- Glass Lewis is recommending that Masimo shareholders vote to elect two candidates nominated by activist investor Politan Capital Management to serve on the pulse oximeter maker’s board of directors, the proxy advisory firm said Thursday.
- In its report, Glass Lewis said it has “rarely” seen a circumstance where the “need for direct representation of a large shareholder in the boardroom was so apparent and potentially impactive.”
- The firm’s recommendation Thursday follows a similar report this week from proxy adviser ISS that also backed Politan Chief Investment Officer Quentin Koffey and Johnson & Johnson staffer Michelle Brennan for seats on Masimo’s board.
“As two independent directors on a seven-member board that will include two additional independent directors to be appointed by the reconstituted board following the annual meeting, we believe the Politan nominees would have a clear mandate from shareholders and are capable of working constructively with other board members,” Glass Lewis stated.
Politan, which holds a 9% stake in Masimo, has accused the producer of patient monitoring systems and sensors of poor corporate governance and an inability to profitably innovate.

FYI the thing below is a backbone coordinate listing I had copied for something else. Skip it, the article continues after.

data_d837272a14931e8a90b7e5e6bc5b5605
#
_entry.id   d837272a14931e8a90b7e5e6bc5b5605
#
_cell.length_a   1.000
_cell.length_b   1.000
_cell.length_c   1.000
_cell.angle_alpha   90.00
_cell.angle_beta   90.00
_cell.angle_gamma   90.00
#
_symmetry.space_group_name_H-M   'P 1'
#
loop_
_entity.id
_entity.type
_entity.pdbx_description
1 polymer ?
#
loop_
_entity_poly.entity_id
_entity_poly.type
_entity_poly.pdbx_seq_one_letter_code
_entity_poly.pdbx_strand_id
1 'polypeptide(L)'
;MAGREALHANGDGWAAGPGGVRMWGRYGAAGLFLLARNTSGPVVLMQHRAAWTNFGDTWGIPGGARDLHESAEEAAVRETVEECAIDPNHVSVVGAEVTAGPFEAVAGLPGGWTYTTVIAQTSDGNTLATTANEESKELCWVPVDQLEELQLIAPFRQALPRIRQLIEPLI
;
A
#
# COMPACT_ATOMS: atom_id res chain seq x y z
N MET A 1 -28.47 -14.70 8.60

Masimo, for its part, has defended its record, arguing that it has delivered strong returns for shareholders and consistent above-market growth.
Accountability is needed at Masimo for its “long track record of poor corporate governance” and “questionable strategic and capital allocation decisions,” Glass Lewis said in a statement from Politan.
Masimo’s shares have lost nearly half their value, trading around $163 currently, after reaching a peak above $300 in late 2021. Politan blames the downturn on the company’s acquisition of Sound United, owner of consumer audio brands such as Denon, which Masimo announced in February 2022 that it would buy for about $1 billion.
“Masimo’s unprecedented collapse in value reveals a crisis of confidence,” Koffey wrote in a May 23 letter to Masimo shareholders. “Declining by five times the purchase price, Masimo’s $5 billion drop in market value following the Sound United acquisition was not simply about the transaction. Rather, it revealed shareholders’ concern that no Board oversight exists to stop future value destruction.”